I’ve also been having to do battle with lots of mice who have quite a taste for tomatoes, I find. Really, they’ll hop right over zucchini, lavender and peppers if a tomato has started to ripen, I find. I won’t go into details on my mouse war. Let’s say measures were taken and now that I have enough tomatoes to share and my plants are too thick for gnawing through, I’ve called truce.

But last week I discovered that a certain bunny person has taken a liking to my squash patch.

Really, I draw the line at bunny war. There are quite a few gardeners, I know, who would have no compunction about dispatching bunnies. And I was aware as I sprayed a little extra water into the squash with the thought that it was extra hot that day, that some of my fellow gardeners would not take kindly to my instincts if said bunny took a liking to some things in their patches too…but…really. A BUNNY!

My bunny is very polite. He works on one zucchini giant at a time rather than going around and rudely taking bites out of a bunch of them. And he leaves the baby squash alone. Perhaps he knows those are my favorite?

But essentially this is the truce bunny and I have come to: I don’t chase him off and he respectfully keeps his little paws on only one gargantuan zucchini at a time. I can live with this. I, who have been bemoaning the zucchini plethora for weeks now cannot justify fighting with a bunny who only wants one or two for his own.

Boy, I do hope he doesn’t have any bunny parties that the other gardeners notice because they might not be so accommodating.

Forgive the lull in posts. We spent a lovely weekend in LA in the midst of a record-breaking heat wave visiting family and generally being irresponsible and quite pleased with a few lazy days. Pictures to come as much has happily grown in my garden due to the heat.


Stuffed Zucchini June 17, 2008

While this recipe wasn’t exactly a success, it still warrants documenting as the mistakes are fixable and there is definite potential here. So here goes. Stuffed zucchini:

First, I boiled the zukes for about 6 or 7 minutes on each end. They were so big I couldn’t fit them in my stockpot all the way at once. Then I took them out, halved them, and scooped out the seeds. Mistake #1: I should have done a much thinner shell. That being said, here they are waiting for filling.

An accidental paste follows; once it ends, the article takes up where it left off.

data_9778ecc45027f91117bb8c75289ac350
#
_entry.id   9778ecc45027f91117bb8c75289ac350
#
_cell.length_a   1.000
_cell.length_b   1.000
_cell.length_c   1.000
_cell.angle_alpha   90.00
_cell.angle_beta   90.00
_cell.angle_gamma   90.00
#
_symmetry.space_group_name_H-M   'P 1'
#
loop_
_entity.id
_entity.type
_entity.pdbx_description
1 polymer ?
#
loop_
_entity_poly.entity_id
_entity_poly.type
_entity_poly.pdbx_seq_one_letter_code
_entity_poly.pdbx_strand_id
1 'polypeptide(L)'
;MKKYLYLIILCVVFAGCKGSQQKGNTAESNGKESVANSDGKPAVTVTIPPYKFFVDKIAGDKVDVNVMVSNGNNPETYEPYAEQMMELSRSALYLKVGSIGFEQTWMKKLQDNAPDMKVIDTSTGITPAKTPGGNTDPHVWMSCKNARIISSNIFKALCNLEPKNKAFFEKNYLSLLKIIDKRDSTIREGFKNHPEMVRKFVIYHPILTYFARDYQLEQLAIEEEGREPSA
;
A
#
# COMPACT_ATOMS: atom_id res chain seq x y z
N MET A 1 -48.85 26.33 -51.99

Waiting for filling

I couldn’t find dirty rice and I didn’t have the time to make my own, so I used a mix (this is rare for me but it was good) for Jambalaya from Zataran’s. While that cooked up, I crumbled and browned hot italian turkey sausage. Then I mixed the two together for the stuffing, seen here.
Jambalaya and sausage for filling

Stuffed the zucchini. Mistake #2: I should have piled this higher and not worried so much about the mess.
Stuffed zucchini

Sprinkled with grated cheese. Mistake #3: I should have used maybe Provolone, or just a good Parmesan, or possibly even a white cheddar. I used the four cheese blend from Trader Joe’s and it just wasn’t the right cheese for the job. I should have mixed some of it into the filling, too.
Cheese on top

The finished product:
Finished stuffed zucchini

I was going to say that I should have baked it longer, too, but I think the thinner zucchini shell would actually resolve that issue for itself. My long-suffering hub, the kitchen taste tester, still ate two portions and was willing to take some for his lunch today. But he agreed that some improvements could certainly be made. Learn from my mistakes and give it a shot!

One thing, sadly, that you simply will not be able to duplicate, however, is my musical accompaniment as I cook. Poor you. It’s just so…restful…having him play while I cook. “Mom! Mom! I dwum! Sing, Mom! Sing! Mom. MOM. MOMMMM. SING!” Mmm hmm. That adds some flavor no other ingredient can add…
Eamonn on drums

My next project will be my beloved mother-in-law’s zucchini casserole. She’s a fantastic cook, but always generous with my abilities in the kitchen, so I’ll ask her if I need any help with her recipe. Oh that reminds me that I need to ask her if Italian sausage is a fair substitute for ground beef or turkey…because that’s what I have on hand…


The Gift that Absolutely Refuses to Quit Giving June 12, 2008

Ah, zucchini. You thought I’d written enough about it, didn’t you? Well, clearly you were wrong. Because today I picked these beauties and posed these other cuties with them:
Little kids, giant zucchini

Thank heavens for the mice who ate half of the fourth one or I don’t know what on Earth I’d do.

As it is, those suckers are getting stuffed with dirty rice, italian sausage and cheese tomorrow and baked. This is the winning combination favored by just about every gardener at Ivey Ranch, so I’ll give it a go. How bad could something stuffed with sausage and cheese really be? Right? Right.

And before my nap (I’m sick, that’s my excuse), I leave you with my demure blooming corn. This picture gave me shivers of joy. But then, we’ve already discussed my very probable garden insanity…
blooming corn